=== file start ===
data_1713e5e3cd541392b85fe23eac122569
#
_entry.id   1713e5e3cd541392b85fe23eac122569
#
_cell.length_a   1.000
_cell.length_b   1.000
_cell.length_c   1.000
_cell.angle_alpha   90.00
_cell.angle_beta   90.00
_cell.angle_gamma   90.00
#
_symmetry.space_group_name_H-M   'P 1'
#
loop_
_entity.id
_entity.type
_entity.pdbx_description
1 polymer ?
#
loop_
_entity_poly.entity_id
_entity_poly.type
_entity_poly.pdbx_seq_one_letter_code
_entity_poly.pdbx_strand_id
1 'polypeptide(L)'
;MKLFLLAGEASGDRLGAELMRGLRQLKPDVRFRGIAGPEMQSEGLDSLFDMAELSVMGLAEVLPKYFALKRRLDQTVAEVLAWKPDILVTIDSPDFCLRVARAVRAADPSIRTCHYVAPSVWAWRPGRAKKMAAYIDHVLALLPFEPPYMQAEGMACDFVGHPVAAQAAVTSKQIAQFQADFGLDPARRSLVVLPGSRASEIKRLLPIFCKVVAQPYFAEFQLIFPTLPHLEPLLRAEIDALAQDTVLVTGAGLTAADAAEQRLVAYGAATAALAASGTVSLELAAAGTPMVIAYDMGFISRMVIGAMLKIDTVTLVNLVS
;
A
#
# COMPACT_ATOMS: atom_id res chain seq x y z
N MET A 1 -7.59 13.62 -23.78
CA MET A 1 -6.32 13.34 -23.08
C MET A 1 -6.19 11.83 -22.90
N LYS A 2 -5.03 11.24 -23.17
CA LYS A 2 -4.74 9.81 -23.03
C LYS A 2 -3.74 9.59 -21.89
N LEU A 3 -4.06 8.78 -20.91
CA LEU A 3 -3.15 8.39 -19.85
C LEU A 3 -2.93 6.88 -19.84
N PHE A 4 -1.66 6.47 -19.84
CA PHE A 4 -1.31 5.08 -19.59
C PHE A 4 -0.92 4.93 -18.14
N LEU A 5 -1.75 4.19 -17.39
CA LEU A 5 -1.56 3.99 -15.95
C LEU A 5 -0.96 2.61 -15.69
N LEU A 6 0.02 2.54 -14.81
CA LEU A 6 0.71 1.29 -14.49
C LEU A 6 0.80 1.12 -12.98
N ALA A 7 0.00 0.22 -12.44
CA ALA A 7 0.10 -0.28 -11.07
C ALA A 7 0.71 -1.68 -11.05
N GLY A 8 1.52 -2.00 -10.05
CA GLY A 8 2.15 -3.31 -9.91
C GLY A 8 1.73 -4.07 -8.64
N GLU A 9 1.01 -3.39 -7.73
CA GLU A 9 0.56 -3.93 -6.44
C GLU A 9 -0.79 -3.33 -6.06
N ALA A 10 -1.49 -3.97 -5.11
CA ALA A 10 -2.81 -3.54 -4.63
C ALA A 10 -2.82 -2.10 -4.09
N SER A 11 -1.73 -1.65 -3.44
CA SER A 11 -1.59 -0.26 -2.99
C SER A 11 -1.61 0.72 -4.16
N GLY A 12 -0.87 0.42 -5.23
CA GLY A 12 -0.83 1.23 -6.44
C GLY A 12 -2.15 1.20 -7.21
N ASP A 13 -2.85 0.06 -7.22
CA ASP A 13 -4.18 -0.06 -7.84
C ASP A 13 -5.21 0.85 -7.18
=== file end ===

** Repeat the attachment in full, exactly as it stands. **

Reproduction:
data_1713e5e3cd541392b85fe23eac122569
#
_entry.id   1713e5e3cd541392b85fe23eac122569
#
_cell.length_a   1.000
_cell.length_b   1.000
_cell.length_c   1.000
_cell.angle_alpha   90.00
_cell.angle_beta   90.00
_cell.angle_gamma   90.00
#
_symmetry.space_group_name_H-M   'P 1'
#
loop_
_entity.id
_entity.type
_entity.pdbx_description
1 polymer ?
#
loop_
_entity_poly.entity_id
_entity_poly.type
_entity_poly.pdbx_seq_one_letter_code
_entity_poly.pdbx_strand_id
1 'polypeptide(L)'
;MKLFLLAGEASGDRLGAELMRGLRQLKPDVRFRGIAGPEMQSEGLDSLFDMAELSVMGLAEVLPKYFALKRRLDQTVAEVLAWKPDILVTIDSPDFCLRVARAVRAADPSIRTCHYVAPSVWAWRPGRAKKMAAYIDHVLALLPFEPPYMQAEGMACDFVGHPVAAQAAVTSKQIAQFQADFGLDPARRSLVVLPGSRASEIKRLLPIFCKVVAQPYFAEFQLIFPTLPHLEPLLRAEIDALAQDTVLVTGAGLTAADAAEQRLVAYGAATAALAASGTVSLELAAAGTPMVIAYDMGFISRMVIGAMLKIDTVTLVNLVS
;
A
#
# COMPACT_ATOMS: atom_id res chain seq x y z
N MET A 1 -7.59 13.62 -23.78
CA MET A 1 -6.32 13.34 -23.08
C MET A 1 -6.19 11.83 -22.90
N LYS A 2 -5.03 11.24 -23.17
CA LYS A 2 -4.74 9.81 -23.03
C LYS A 2 -3.74 9.59 -21.89
N LEU A 3 -4.06 8.78 -20.91
CA LEU A 3 -3.15 8.39 -19.85
C LEU A 3 -2.93 6.88 -19.84
N PHE A 4 -1.66 6.47 -19.84
CA PHE A 4 -1.31 5.08 -19.59
C PHE A 4 -0.92 4.93 -18.14
N LEU A 5 -1.75 4.19 -17.39
CA LEU A 5 -1.56 3.99 -15.95
C LEU A 5 -0.96 2.61 -15.69
N LEU A 6 0.02 2.54 -14.81
CA LEU A 6 0.71 1.29 -14.49
C LEU A 6 0.80 1.12 -12.98
N ALA A 7 0.00 0.22 -12.44
CA ALA A 7 0.10 -0.28 -11.07
C ALA A 7 0.71 -1.68 -11.05
N GLY A 8 1.52 -2.00 -10.05
CA GLY A 8 2.15 -3.31 -9.91
C GLY A 8 1.73 -4.07 -8.64
N GLU A 9 1.01 -3.39 -7.73
CA GLU A 9 0.56 -3.93 -6.44
C GLU A 9 -0.79 -3.33 -6.06
N ALA A 10 -1.49 -3.97 -5.11
CA ALA A 10 -2.81 -3.54 -4.63
C ALA A 10 -2.82 -2.10 -4.09
N SER A 11 -1.73 -1.65 -3.44
CA SER A 11 -1.59 -0.26 -2.99
C SER A 11 -1.61 0.72 -4.16
N GLY A 12 -0.87 0.42 -5.23
CA GLY A 12 -0.83 1.23 -6.44
C GLY A 12 -2.15 1.20 -7.21
N ASP A 13 -2.85 0.06 -7.22
CA ASP A 13 -4.18 -0.06 -7.84
C ASP A 13 -5.21 0.85 -7.18